Tuesday, October 4, 2011

A Gem of a Grasshopper, lost for 70 years, rediscovered!

 Last week my Flickr/ Bugguide friend Bob Beatson invited me to go to Sycamore Canyon. I thoroughly enjoyed his company and the trip! The dirt part of Ruby Road was much longer than I remembered but it took us through country that had burned earlier and is very green now after the rains.

In the canyon Cloudless Sulfurs fluttered among Cardinal Flowers and large congregations of male butterflies were sipping minerals from the moist soil.

A mantis surrounded by the colorful wings of her victims and a big paw print in the mud (it's a mountain lion, the claws are visible because he was slipping in the mud) reminded us that we shared this paradise with some formidable predators.

A beautiful, but very aggravated Black-tailed Rattler announced his presence from across the creek. Very unusual behavior for that species,  we would have missed him otherwise.

Rounded Toad Bug and Neon Skimmer
The creek and its banks were full of life: Leopard Frogs, too shy to reveal their species, small endemic chubs, big-eyed toad bugs,  predatory water beetles, and beautiful dragonflies - I tried to photograph them all....

Leuronotina ritensis by Robert Behrstock
I paid special attention to the grasshoppers of the area, because several friends had sent me their spectacular images of a Lichen Grasshopper that lives on the rocks of the canyon.

Free standing rock needles rising up like small versions of Spider Rock in Canyon De Chelly on the Navajo Reservation had plenty of lichen cover, but I didn't find the elusive camouflaged hopper.

The Atascosa Gem Grasshopper
Instead there was a bright green, short-winged hopper with accents of a striking, complementary-contrast red, a little azure blue on the hind tibias thrown in for balance. Because the wings were so short I wasn't even sure that it was an adult. But I did take a series of photos, and so did Bob.
Back at the university Carl Olson was rather sure that my photo showed a mature individual and thought it might be of a mostly Mexican genus. I posted an image on Bugguide and then left for the Sierra Vista art show. There, in the evening, I met with Pat Sullivan who casually mentioned that he and Bob Behrstock were planning to search for a long lost grasshopper in Sycamore Canyon. Guess what he described?
We checked my pictures (it's so good to have my images accessible wherever I am) then called Bob Behrstock with the news: the Atascosa Gem Grasshopper Aztecacris gloriosus was rediscovered after 70 years! On Bugguide , David Ferguson had also already identified our pictures.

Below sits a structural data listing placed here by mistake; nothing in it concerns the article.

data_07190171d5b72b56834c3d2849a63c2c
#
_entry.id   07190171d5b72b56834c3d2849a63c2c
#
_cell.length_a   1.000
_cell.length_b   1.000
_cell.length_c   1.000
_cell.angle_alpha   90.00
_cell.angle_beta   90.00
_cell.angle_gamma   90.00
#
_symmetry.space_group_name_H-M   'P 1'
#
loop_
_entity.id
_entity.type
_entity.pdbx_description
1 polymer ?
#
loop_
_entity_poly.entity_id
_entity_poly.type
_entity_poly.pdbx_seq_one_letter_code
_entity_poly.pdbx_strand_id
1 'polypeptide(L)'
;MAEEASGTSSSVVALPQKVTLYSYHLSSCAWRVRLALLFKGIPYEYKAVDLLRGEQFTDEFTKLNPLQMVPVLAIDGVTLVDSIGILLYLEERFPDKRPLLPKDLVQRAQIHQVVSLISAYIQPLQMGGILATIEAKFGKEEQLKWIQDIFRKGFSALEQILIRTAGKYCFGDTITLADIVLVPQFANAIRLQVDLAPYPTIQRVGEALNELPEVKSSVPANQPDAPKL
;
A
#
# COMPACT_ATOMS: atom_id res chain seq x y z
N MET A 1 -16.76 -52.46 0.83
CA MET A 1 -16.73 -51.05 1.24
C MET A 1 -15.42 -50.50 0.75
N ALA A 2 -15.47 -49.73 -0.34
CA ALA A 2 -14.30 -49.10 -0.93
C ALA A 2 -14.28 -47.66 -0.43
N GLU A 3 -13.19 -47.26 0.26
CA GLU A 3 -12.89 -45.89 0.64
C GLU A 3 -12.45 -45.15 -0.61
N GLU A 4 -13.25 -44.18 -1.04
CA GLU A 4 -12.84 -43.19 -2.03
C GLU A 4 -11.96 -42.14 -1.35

Enoclerus decussatus Klug
This is the second time that Sycamore canyon surprised me with such a treasure. In August of 2008 I was black-lighting with Fred Skillman and found a little Checkered Beetle. I couldn't identify it with the available information about Arizona Clerids, so I sent it to  Jaques Rifkind. He wrote back: "Your beetle arrived safely today. It is indeed Enoclerus decussatus (Klug). I looked into the literature, and it seems that Horn made a note in 1885 about a darkened specimen collected in Arizona. More recent checklists assumed this was an incorrect record, and the species hasn't been considered part of the US fauna since Corporaal's 1950s catalogue. So, you may have collected the first specimen of this in AZ since the late 19th century! And so it is now officially part of the US fauna. I will get a note out on the record soon."
Jaques Rifkind wrote up my rediscovery of Enoclerus decussatus in the Pan-Pacific Entomologist and Behrstock and Sullivan will post the grasshopper find (they managed to collect several specimens last Sunday) in one of the orthopterist journals.
I can't wait to get back to Sycamore Canyon for more surprises!


  1. nature is great, I love going on hikes and finding fun bugs and stuff. Only thing I dont like it picking the ticks out of my dogs fur/skin.

  2. OH MY!! Congratulations!!! And VERY well done!! That's WONDERFUL NEWS! =) SO great. Yay!!!

  3. How exciting! Congratulations on your amazing find. Also, what gorgeous photos of the cloudless sulphurs!